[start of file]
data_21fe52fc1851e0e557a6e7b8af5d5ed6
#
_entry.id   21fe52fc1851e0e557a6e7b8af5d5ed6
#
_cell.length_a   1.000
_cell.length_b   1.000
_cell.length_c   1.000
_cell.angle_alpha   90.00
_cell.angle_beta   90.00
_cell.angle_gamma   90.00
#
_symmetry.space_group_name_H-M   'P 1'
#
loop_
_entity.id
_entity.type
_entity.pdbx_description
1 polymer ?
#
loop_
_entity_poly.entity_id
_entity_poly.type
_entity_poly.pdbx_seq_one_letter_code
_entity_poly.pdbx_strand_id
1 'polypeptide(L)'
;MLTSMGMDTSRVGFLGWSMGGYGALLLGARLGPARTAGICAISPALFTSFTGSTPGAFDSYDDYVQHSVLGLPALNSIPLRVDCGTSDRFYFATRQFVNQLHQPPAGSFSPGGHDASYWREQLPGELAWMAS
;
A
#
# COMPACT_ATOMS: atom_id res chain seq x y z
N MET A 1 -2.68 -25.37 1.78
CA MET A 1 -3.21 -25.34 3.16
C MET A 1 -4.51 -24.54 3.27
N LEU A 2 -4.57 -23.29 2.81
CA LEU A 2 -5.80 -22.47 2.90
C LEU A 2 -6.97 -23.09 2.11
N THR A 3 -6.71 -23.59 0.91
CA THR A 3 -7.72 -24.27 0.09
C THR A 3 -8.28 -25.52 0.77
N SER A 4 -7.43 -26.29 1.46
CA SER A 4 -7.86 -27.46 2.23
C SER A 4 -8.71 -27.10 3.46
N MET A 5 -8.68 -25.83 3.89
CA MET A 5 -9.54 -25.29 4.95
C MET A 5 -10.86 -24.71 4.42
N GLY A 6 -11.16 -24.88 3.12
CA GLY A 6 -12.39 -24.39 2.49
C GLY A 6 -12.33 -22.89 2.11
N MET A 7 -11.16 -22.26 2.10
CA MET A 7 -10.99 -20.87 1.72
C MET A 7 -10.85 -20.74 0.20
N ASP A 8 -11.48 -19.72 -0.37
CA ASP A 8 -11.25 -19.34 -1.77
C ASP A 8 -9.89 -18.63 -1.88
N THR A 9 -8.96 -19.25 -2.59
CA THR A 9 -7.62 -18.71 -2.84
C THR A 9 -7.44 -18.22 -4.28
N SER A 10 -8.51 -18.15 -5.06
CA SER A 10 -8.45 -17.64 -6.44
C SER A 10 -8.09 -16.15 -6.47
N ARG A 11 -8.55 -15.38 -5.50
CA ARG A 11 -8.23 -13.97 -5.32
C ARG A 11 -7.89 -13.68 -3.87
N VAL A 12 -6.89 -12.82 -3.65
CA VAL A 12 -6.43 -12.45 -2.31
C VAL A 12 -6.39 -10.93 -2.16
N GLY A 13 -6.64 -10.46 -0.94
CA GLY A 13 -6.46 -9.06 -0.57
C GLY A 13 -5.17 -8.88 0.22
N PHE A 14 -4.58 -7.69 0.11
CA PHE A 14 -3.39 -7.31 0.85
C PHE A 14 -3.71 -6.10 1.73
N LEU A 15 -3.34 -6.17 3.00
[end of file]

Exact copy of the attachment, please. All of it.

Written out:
data_21fe52fc1851e0e557a6e7b8af5d5ed6
#
_entry.id   21fe52fc1851e0e557a6e7b8af5d5ed6
#
_cell.length_a   1.000
_cell.length_b   1.000
_cell.length_c   1.000
_cell.angle_alpha   90.00
_cell.angle_beta   90.00
_cell.angle_gamma   90.00
#
_symmetry.space_group_name_H-M   'P 1'
#
loop_
_entity.id
_entity.type
_entity.pdbx_description
1 polymer ?
#
loop_
_entity_poly.entity_id
_entity_poly.type
_entity_poly.pdbx_seq_one_letter_code
_entity_poly.pdbx_strand_id
1 'polypeptide(L)'
;MLTSMGMDTSRVGFLGWSMGGYGALLLGARLGPARTAGICAISPALFTSFTGSTPGAFDSYDDYVQHSVLGLPALNSIPLRVDCGTSDRFYFATRQFVNQLHQPPAGSFSPGGHDASYWREQLPGELAWMAS
;
A
#
# COMPACT_ATOMS: atom_id res chain seq x y z
N MET A 1 -2.68 -25.37 1.78
CA MET A 1 -3.21 -25.34 3.16
C MET A 1 -4.51 -24.54 3.27
N LEU A 2 -4.57 -23.29 2.81
CA LEU A 2 -5.80 -22.47 2.90
C LEU A 2 -6.97 -23.09 2.11
N THR A 3 -6.71 -23.59 0.91
CA THR A 3 -7.72 -24.27 0.09
C THR A 3 -8.28 -25.52 0.77
N SER A 4 -7.43 -26.29 1.46
CA SER A 4 -7.86 -27.46 2.23
C SER A 4 -8.71 -27.10 3.46
N MET A 5 -8.68 -25.83 3.89
CA MET A 5 -9.54 -25.29 4.95
C MET A 5 -10.86 -24.71 4.42
N GLY A 6 -11.16 -24.88 3.12
CA GLY A 6 -12.39 -24.39 2.49
C GLY A 6 -12.33 -22.89 2.11
N MET A 7 -11.16 -22.26 2.10
CA MET A 7 -10.99 -20.87 1.72
C MET A 7 -10.85 -20.74 0.20
N ASP A 8 -11.48 -19.72 -0.37
CA ASP A 8 -11.25 -19.34 -1.77
C ASP A 8 -9.89 -18.63 -1.88
N THR A 9 -8.96 -19.25 -2.59
CA THR A 9 -7.62 -18.71 -2.84
C THR A 9 -7.44 -18.22 -4.28
N SER A 10 -8.51 -18.15 -5.06
CA SER A 10 -8.45 -17.64 -6.44
C SER A 10 -8.09 -16.15 -6.47
N ARG A 11 -8.55 -15.38 -5.50
CA ARG A 11 -8.23 -13.97 -5.32
C ARG A 11 -7.89 -13.68 -3.87
N VAL A 12 -6.89 -12.82 -3.65
CA VAL A 12 -6.43 -12.45 -2.31
C VAL A 12 -6.39 -10.93 -2.16
N GLY A 13 -6.64 -10.46 -0.94
CA GLY A 13 -6.46 -9.06 -0.57
C GLY A 13 -5.17 -8.88 0.22
N PHE A 14 -4.58 -7.69 0.11
CA PHE A 14 -3.39 -7.31 0.85
C PHE A 14 -3.71 -6.10 1.73
N LEU A 15 -3.34 -6.17 3.00